In advance of the first year of competition, by February of 1900 three of the factories established four choirs. Welch Margetson & Co and Hogg & Mitchell both entered a choir each, whilst the much larger workforce at Tillie & Henderson entered two choral groups.
With the passing decades the Feis gained more and more competitors and its repertoire of competitions expanded as a result not just from all over Ireland but from Scotland and England as well. As its prestige also increased, many of Derry’s businesses were glad to be associated with its success and donated beautiful gold and silver cups and medals. Bursary schemes for those intent in pursuing a professional life in music and singing also began.
In 1922, just a year after partition, another woman Mrs Edward Henry (Rose) O’Doherty founded Feis Doire Colmcille along with Fr Joseph McGettigan. The Derry Feis centred more upon Irish music, dancing and singing but despite the obvious cultural differences, competitors from the Catholic and Protestant communities competed in both feiseanna without exception.
Alexandrina Stewarts devotion to the Londonderry Philharmonic Society was equal to her commitment to the feis. Apart from featuring her own distinguished performances, the concerts also featured many distinguished musical names from both London and Dublin.
In an era long before manufactured television vehicles, the twice-yearly Derry concerts also attracted talent scouts from far and near seeking bookings for their concert halls and opera houses.
And, a major talent was spotted as the result of the Philharmonic Society’s concert in Derry on March 31, 1938. James Johnston, a native of Belfast was well-known as an amateur singer in his younger days but was practically untrained at the highest level. Instead he concentrated as a career in butchery in his father’s shop and supplemented his income as a semi-professional singer at venues around Ireland.
It was after his performance in Derry that he was snapped up by the Dublin Grand Opera Society and so began a huge career as an opera singer. It was after highly memorable performances in Rigoletto in Ireland’s capital in 1940, the globally renowned theatrical director Tyrone Guthrie offered him a contract at Sadler’s Wells where he became principal tenor for well in excess of a decade.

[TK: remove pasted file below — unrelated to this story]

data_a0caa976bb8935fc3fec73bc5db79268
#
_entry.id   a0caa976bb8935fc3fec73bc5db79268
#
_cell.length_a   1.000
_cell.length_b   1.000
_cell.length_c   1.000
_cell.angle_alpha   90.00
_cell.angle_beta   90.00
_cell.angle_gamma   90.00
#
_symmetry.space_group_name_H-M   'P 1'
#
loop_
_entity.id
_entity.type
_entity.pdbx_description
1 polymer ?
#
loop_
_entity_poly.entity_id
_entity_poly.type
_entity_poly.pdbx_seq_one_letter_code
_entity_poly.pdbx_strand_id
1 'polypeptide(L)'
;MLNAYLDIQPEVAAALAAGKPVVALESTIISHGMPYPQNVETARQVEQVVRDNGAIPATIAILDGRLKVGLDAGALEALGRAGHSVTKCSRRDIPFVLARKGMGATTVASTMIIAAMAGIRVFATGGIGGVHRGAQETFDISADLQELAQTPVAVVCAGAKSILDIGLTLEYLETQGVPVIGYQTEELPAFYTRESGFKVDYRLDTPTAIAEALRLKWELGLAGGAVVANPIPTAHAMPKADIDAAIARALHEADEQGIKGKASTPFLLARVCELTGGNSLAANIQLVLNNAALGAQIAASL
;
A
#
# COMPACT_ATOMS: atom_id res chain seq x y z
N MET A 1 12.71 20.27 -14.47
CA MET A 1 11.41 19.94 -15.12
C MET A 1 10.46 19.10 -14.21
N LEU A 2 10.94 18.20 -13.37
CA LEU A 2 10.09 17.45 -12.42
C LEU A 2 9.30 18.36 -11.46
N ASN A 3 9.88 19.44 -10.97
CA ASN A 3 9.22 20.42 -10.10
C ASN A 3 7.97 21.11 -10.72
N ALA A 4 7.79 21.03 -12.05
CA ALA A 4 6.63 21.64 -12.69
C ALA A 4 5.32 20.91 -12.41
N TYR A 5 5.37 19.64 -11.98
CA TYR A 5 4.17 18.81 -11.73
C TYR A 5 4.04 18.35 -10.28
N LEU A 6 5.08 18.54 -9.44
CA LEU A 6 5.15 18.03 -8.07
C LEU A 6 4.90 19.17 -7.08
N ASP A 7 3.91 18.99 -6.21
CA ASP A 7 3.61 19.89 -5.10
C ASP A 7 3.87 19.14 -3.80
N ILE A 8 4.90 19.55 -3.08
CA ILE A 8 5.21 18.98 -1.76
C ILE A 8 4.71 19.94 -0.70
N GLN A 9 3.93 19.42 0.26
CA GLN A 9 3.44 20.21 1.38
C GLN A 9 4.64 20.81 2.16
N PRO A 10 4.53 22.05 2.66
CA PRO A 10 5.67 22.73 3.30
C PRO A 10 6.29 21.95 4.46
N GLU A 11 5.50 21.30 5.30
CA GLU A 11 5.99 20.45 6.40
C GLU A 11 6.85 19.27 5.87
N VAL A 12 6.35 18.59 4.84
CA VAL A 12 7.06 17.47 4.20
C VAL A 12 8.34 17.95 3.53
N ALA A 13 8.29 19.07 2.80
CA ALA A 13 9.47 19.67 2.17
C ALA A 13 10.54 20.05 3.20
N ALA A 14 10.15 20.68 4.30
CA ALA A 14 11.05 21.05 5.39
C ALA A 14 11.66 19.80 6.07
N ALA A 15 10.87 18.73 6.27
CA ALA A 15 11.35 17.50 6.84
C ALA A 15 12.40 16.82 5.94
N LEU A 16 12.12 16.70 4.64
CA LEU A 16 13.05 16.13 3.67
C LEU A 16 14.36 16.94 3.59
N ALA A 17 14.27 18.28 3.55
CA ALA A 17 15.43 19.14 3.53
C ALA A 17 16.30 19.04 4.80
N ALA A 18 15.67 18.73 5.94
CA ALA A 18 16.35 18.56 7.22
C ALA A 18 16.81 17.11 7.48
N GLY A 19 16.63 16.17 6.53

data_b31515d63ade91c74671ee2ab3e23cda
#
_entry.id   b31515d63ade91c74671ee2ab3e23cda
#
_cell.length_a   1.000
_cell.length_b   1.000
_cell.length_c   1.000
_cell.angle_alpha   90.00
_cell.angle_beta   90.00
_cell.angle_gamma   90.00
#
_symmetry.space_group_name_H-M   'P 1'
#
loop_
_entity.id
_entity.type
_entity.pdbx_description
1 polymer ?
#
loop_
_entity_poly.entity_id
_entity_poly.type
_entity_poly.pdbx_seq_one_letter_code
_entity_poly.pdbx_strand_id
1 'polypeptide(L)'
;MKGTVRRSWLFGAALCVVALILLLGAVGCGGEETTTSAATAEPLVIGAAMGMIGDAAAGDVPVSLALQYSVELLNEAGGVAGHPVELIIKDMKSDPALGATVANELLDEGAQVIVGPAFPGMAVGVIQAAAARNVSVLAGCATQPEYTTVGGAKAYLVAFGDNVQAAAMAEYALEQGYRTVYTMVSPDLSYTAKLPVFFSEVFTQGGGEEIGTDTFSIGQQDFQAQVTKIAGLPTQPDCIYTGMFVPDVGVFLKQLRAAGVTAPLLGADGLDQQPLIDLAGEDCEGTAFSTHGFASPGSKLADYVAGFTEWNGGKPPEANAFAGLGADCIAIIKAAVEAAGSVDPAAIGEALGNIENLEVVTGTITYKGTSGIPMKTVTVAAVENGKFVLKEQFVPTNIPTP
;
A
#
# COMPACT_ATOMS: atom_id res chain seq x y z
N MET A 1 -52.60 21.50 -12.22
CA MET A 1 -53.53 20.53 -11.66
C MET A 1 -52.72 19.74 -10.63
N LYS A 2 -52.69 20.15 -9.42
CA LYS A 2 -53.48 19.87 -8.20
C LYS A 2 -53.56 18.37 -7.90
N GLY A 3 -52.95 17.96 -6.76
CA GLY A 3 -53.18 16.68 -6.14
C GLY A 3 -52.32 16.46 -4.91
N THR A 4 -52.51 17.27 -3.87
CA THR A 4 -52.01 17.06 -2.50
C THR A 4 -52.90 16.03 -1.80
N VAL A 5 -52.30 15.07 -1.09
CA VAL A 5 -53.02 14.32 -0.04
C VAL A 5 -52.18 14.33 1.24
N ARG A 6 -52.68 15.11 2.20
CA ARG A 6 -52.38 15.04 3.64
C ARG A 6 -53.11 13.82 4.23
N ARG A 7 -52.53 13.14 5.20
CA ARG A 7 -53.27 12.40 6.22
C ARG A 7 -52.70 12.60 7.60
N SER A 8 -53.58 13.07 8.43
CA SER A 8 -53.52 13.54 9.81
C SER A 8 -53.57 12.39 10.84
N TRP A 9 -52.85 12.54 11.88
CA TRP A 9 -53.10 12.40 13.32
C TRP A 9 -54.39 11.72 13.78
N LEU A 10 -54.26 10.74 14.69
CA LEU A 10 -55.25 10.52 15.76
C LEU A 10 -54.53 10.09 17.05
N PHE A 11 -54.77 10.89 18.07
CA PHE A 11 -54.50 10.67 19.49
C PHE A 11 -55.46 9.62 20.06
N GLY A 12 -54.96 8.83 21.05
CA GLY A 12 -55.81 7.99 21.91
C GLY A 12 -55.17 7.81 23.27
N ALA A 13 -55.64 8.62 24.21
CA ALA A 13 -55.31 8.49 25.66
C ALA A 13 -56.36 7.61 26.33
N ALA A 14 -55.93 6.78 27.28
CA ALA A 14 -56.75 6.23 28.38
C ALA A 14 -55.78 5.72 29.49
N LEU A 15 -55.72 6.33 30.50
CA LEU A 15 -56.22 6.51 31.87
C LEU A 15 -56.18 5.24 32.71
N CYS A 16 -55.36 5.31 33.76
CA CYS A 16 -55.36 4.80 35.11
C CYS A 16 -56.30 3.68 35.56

During his career Johnston played a wide range of roles which included his Covent Garden debut in La Traviata in 1949 and also appeared with Maria Callas and Joan Sutherland. Johnston retired at the height of his fame in 1958 and simply returned to working in the family butcher’s business in Belfast’s Sandy Row where he lived out the remainder of his life until he died aged 88 in 1991.
Johnston’s success however was entirely based on being spotted in Derry and to the efforts of Alex Stewart’s in establishing the city’s Philharmonic Society. It too sprang from relatively humble beginnings, with having just over 100 in the chorus and nineteen strong orchestra in 1900. By the 1920s the society accounted for 12 voices and a 40 strong orchestra that drew its membership from all classes across Derry.
The pinnacle of Alex’s own musical career had perhaps come in March 1914 when she was soloist for the celebrated Halle Orchestra at St Columb’s Hall. The orchestra had been founded in 1857 in Manchester by Sir Charles Halle to perform at the Manchester Art Treasures Exhibition in January 1858. The orchestra exists to this day and has been in residence at the Bridgewater Hall in Manchester since 1996.
Abraham Stewart died suddenly in 1924 and as a result, Alexandrina returned home to her family in Dublin, but returned to Derry every year without fail during feis week. The Feis Committee awarded her the honorary title of administrator and offered to pay the fare for her return journey for life.
On May 16, 1942 Alex McCausland Elsner Stewart died at a nursing home in Dublin and her remains were brought to Derry and buried beside those of her husband in the city cemetery. The couple had two sons and a daughter. Her daughter, also called Alexandrina, had been killed just a few weeks previously whilst on active service in Burma during World War II.
Abraham and Alexandrina had lived at the prestigious Crawford Square in Derry and it was there on April 1, 2016 that the Ulster History Circle unveiled a blue plaque marking her life and contribution to the cultural life of her adopted city.
Commenting on the unveiling of the blue plaque, Chris Spurr from the Ulster History Circle said: “When Alexandrina Stewart embraced Ireland’s city of music, the result was a harmonious partnership founding the first Londonderry Philharmonic Society and the Derry Feis Ceoil.”
CAPTION: The Londonderry Philharmonic Society on stage at the Guildhall.